BACKGROUND: Human milk, unlike formula feeds, contains long-chain polyunsatured fatty acids, such as docosahexaenoic acid and arachidonic acid which are essential in the development of the central nervous system. If human milk is the optimal food for brain development, and if schizophrenia is a neurodevelopment disorder, might people who become schizophrenic in adult life be less likely to have been breast-fed? AIMS: To compare the incidence and length of breast-feeding in patients, siblings and normal controls and to examine the relationship between the duration of breast-feeding and age at onset of schizophrenia. METHOD: 113 schizophrenic patients were recruited, as were 140 siblings of the patients and 113 nonschizophrenic controls. The breast-feeding history of the patients, their siblings and controls was obtained through interviews with the mothers of the patients and controls. RESULTS: There were no significant differences between groups in the incidence of breast- feeding. The duration of breast-feeding was positively correlated with the age at onset of illness (r = +0.25, p < 0.02). CONCLUSION: Breast-feeding is no less common in those who develop schizophrenia in later life. However, breast milk might postpone the onset of the illness in schizophrenic patients.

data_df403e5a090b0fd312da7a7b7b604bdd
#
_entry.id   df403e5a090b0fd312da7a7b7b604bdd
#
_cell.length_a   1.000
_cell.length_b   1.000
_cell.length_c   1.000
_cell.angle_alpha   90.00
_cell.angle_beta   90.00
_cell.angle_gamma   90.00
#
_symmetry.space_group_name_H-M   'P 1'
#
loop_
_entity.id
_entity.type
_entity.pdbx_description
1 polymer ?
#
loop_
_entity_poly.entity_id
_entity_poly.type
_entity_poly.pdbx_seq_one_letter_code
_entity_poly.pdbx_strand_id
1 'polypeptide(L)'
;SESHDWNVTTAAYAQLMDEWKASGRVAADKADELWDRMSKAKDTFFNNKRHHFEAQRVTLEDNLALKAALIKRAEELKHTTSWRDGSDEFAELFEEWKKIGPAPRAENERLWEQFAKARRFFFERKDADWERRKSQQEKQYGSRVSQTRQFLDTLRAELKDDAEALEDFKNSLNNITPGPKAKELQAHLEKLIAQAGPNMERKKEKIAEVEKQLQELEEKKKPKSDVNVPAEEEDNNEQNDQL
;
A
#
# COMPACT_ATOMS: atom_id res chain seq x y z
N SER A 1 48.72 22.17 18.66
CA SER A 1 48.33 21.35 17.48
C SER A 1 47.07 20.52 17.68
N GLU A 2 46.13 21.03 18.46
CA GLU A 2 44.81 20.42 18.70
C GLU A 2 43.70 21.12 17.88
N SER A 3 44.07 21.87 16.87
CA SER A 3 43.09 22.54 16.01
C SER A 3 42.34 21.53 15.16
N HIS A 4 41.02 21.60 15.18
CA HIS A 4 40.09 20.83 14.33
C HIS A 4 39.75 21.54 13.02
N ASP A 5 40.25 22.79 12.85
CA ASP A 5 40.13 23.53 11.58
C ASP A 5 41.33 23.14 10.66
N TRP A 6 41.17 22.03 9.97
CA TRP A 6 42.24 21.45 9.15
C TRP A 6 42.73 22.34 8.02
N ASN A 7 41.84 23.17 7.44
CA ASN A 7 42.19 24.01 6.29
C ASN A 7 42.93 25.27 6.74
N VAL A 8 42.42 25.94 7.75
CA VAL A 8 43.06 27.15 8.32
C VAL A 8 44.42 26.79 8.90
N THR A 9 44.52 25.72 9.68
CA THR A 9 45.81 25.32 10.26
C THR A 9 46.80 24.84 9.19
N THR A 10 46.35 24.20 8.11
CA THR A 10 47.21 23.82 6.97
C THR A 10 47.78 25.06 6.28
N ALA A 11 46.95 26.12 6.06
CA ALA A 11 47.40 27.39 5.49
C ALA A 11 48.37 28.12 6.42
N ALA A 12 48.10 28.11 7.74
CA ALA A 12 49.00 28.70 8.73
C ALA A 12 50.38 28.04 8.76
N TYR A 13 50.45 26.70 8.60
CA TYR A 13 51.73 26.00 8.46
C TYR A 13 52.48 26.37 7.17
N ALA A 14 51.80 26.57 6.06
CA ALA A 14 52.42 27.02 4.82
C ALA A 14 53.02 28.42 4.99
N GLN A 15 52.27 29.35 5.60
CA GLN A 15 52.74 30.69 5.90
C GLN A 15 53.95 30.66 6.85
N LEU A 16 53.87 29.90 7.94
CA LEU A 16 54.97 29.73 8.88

Can breastfeeding protect against schizophrenia? Case-control study / Amore, Mario; Balista, C; Mccreadie, Rg; Cimmino, C; Pisani, Francesco; Bevilacqua, Giulio; Ferrari, G.. - In: BIOLOGY OF THE NEONATE. - ISSN 0006-3126. - 83:(2003), pp. 97-101.

Can breastfeeding protect against schizophrenia? Case-control study

AMORE, Mario;PISANI, Francesco;BEVILACQUA, Giulio;
2003

Abstract

BACKGROUND: Human milk, unlike formula feeds, contains long-chain polyunsatured fatty acids, such as docosahexaenoic acid and arachidonic acid which are essential in the development of the central nervous system. If human milk is the optimal food for brain development, and if schizophrenia is a neurodevelopment disorder, might people who become schizophrenic in adult life be less likely to have been breast-fed? AIMS: To compare the incidence and length of breast-feeding in patients, siblings and normal controls and to examine the relationship between the duration of breast-feeding and age at onset of schizophrenia. METHOD: 113 schizophrenic patients were recruited, as were 140 siblings of the patients and 113 nonschizophrenic controls. The breast-feeding history of the patients, their siblings and controls was obtained through interviews with the mothers of the patients and controls. RESULTS: There were no significant differences between groups in the incidence of breast- feeding. The duration of breast-feeding was positively correlated with the age at onset of illness (r = +0.25, p < 0.02). CONCLUSION: Breast-feeding is no less common in those who develop schizophrenia in later life. However, breast milk might postpone the onset of the illness in schizophrenic patients.
Can breastfeeding protect against schizophrenia? Case-control study / Amore, Mario; Balista, C; Mccreadie, Rg; Cimmino, C; Pisani, Francesco; Bevilacqua, Giulio; Ferrari, G.. - In: BIOLOGY OF THE NEONATE. - ISSN 0006-3126. - 83:(2003), pp. 97-101.
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Utilizza questo identificativo per citare o creare un link a questo documento: https://hdl.handle.net/11381/2298536
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